DENVER—Voters looking for cautious, mild-mannered Republicans in the 2014 gubernatorial primary won’t find much to choose from in the current crop of feisty, outspoken conservatives vying for the nomination.
Secretary of State Scott Gessler became the latest battler to enter the fray with his announcement Tuesday, and wasted no time drawing a sharp contrast between himself and Democratic Gov. John Hickenlooper.
“Let’s take our governor. Our state is adrift and it’s headed toward decline, and what does our governor stand for? Well, we found out his vision was TBD—that’s ‘to be determined,’” said Gessler. “Can you imagine Steve Jobs saying that the future of Apple is to be determined?”
Gessler said the governor was “channeling Mark Twain’s old joke: ‘Never put off til tomorrow what you can do the day after tomorrow,’” adding, “Friends, that is not leadership. That is political expediency.”
Gessler joins former Rep. Tom Tancredo and state Sen. Greg Brophy in seeking the GOP nomination in an election cycle that looks increasingly promising for Republicans. Analysts say last week’s recall of two Democratic state senators, combined with Hickenlooper’s shaky poll numbers, could signal a backlash against the Democratic Party’s recent grip on state politics.
More announcements could be forthcoming as other Republicans consider joining the gubernatorial primary race, including former state Sen. Mike Kopp and Arapahoe County District Attorney George Brauchler.
It’s a dramatically different strategy than the one Republicans adopted in 2010, when they cleared the primary field for former Rep. Scott McInnis. That approach backfired when McInnis became embroiled in a plagiarism scandal that resulted in the nomination of little-known candidate Dan Maes.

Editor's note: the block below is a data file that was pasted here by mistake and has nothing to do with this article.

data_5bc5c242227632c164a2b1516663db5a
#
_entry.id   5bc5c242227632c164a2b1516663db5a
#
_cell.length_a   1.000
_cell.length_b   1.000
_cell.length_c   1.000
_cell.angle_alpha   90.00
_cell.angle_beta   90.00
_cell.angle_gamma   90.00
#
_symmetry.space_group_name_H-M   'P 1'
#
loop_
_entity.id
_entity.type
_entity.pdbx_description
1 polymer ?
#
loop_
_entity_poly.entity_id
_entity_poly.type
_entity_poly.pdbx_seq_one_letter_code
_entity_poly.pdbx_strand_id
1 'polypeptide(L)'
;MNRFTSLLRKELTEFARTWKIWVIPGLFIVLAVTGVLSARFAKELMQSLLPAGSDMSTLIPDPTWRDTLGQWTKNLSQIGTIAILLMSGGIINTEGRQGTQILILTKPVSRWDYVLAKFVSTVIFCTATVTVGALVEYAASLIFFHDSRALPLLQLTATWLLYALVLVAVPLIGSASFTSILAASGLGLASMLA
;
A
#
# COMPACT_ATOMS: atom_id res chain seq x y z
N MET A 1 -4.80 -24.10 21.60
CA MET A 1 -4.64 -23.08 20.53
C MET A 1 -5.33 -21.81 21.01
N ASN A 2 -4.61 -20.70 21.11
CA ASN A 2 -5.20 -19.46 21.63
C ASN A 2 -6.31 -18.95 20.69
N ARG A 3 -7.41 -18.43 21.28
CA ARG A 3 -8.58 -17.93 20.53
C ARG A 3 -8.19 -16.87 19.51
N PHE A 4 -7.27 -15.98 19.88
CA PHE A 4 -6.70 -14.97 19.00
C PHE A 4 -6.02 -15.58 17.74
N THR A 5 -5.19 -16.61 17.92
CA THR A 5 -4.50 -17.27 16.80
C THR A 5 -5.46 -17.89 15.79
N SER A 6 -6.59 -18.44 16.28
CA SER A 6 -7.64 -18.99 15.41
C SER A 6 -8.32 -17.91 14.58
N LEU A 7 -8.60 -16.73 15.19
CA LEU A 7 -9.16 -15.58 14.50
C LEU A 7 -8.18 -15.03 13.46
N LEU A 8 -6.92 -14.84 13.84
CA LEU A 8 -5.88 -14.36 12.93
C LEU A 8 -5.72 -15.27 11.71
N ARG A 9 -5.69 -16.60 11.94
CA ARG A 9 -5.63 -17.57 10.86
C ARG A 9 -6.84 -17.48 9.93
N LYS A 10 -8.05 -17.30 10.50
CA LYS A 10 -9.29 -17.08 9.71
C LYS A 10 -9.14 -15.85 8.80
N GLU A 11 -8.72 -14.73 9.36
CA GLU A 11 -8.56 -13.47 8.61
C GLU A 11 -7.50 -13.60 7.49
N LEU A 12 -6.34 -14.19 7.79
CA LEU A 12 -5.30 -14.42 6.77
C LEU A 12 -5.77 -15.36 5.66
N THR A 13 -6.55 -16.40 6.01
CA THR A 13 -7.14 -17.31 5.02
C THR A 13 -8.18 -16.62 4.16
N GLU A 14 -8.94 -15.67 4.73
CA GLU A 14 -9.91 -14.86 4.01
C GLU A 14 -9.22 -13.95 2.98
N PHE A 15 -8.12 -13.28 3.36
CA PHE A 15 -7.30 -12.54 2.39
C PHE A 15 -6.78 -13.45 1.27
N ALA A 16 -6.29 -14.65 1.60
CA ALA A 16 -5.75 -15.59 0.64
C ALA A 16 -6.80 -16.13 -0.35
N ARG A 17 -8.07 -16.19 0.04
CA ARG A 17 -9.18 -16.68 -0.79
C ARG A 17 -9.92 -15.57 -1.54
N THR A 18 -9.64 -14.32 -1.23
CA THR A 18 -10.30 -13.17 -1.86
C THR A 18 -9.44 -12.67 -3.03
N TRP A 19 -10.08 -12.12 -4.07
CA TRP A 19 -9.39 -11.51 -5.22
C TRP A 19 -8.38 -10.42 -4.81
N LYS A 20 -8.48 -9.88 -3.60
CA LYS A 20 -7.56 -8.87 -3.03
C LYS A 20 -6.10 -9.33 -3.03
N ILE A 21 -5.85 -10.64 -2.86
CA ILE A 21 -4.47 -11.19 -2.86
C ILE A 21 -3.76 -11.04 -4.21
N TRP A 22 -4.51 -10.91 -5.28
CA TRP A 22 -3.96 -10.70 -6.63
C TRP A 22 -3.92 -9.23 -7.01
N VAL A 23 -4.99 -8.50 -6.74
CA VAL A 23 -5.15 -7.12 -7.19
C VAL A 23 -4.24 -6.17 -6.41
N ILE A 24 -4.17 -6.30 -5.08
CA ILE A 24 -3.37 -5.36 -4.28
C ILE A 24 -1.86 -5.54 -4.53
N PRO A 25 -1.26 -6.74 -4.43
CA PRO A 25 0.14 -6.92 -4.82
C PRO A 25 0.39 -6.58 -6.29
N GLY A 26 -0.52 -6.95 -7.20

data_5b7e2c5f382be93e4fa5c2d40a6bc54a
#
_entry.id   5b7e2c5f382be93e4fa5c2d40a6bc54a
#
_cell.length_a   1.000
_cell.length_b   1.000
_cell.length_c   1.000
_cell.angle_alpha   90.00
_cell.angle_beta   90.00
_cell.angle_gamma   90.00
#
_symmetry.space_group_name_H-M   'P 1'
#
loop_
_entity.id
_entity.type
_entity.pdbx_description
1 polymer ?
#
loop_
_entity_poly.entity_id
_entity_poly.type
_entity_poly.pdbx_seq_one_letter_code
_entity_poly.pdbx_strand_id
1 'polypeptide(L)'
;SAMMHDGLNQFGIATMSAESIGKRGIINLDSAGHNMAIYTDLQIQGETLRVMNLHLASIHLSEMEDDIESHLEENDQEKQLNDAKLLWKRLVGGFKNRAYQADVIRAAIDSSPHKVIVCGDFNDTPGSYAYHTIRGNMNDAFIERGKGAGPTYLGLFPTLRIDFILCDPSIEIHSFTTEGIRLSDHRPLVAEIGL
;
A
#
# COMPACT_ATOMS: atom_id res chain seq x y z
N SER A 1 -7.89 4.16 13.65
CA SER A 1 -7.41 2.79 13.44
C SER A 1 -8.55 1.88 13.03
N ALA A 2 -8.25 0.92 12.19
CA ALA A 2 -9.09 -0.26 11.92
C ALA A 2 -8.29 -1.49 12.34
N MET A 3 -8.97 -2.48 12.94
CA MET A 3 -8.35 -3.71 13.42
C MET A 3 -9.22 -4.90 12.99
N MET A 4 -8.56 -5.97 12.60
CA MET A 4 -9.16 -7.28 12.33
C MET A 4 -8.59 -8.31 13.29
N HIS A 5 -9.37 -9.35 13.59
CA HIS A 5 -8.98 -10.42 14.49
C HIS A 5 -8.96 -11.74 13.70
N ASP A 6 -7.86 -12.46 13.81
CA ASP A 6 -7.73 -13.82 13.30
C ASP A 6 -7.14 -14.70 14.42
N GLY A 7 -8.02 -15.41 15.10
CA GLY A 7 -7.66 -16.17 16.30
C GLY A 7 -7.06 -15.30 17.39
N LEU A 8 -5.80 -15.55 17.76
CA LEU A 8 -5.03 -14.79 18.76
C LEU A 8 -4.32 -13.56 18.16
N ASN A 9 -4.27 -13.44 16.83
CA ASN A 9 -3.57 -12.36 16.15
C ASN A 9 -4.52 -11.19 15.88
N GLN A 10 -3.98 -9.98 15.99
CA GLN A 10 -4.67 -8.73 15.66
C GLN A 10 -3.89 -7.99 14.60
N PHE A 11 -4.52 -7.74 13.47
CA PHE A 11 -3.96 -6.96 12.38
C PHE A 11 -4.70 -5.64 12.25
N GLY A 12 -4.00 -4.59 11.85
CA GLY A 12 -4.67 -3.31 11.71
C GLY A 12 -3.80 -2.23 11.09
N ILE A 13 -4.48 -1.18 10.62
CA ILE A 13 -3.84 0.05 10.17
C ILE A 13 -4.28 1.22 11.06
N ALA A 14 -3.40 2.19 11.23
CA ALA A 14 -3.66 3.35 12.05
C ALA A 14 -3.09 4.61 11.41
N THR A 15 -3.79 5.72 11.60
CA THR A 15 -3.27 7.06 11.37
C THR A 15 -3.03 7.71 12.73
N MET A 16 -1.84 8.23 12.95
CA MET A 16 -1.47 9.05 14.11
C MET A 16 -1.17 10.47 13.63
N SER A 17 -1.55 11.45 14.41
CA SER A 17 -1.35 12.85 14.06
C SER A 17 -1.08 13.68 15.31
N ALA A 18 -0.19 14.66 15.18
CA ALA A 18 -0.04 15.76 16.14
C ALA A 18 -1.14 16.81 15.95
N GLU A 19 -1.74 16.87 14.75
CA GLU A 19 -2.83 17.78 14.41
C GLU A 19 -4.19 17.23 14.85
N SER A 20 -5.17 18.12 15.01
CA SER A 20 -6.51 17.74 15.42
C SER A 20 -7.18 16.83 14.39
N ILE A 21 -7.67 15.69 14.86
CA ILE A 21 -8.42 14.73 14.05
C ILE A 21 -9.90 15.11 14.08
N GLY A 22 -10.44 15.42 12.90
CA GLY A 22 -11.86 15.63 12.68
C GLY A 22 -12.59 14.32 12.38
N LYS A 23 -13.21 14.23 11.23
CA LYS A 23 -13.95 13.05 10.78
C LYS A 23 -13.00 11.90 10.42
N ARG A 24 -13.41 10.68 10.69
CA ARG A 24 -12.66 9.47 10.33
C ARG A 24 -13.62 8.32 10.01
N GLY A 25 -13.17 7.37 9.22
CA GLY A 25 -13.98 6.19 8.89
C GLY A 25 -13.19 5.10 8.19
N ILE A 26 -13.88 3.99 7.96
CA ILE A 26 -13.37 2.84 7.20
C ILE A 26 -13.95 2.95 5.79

This time, the challenge for Republicans will be to avoid a scenario in which candidates in a crowded primary turn on each other and leave a badly damaged winner to compete against Hickenlooper in the general election.
Many conservatives are taking a wait-and-see approach to the primary, but Gessler did receive the endorsements of two prominent Republicans, former Rep. Bob Schaffer and state Rep. Clarice Navarro-Ratzlaff.
Speaking to a crowd of about 100 supporters at the University of Denver’s Cable Center, Gessler focused on his own life story—his boyhood in Detroit and Chicago, followed by his move 17 years ago to Colorado “in search of new and better life”—and touted his accomplishments during his term as Secretary of State, including promoting innovation and technology while reducing fees on businesses.
At the same time, Gessler pounded the Democratic governor on issues that will undoubtedly become staples of the campaign, namely his signing of liberal gun-control and energy legislation along with his granting of an indefinite reprieve to Death Row inmate Nathan Dunlap.
“This governor has hurt our state. The governor claimed to be a moderate, but that’s not the case. At every step, he’s allied himself with a hard partisan legislature,” said Gessler. “He sided with violent criminals—he gave a reprieve to one of Colorado’s most ruthless mass murderers.”
He also blamed Hickenlooper for the 51st state movement in rural Colorado. “Under his administration, people are angry and divided. Many of our fellow Coloradans want to break away from Colorado,” said Gessler.
Gessler didn’t have an easy first term himself, feuding with liberal groups over ethics charges and tangling with Democrats on his efforts to fight voter fraud. At some point, he picked up the nickname “the honey badger,” which he has since embraced.
He concluded his remarks Tuesday by declaring, “My name is Scott Gessler, I’m running for governor, and this honey badger is ready to fight.”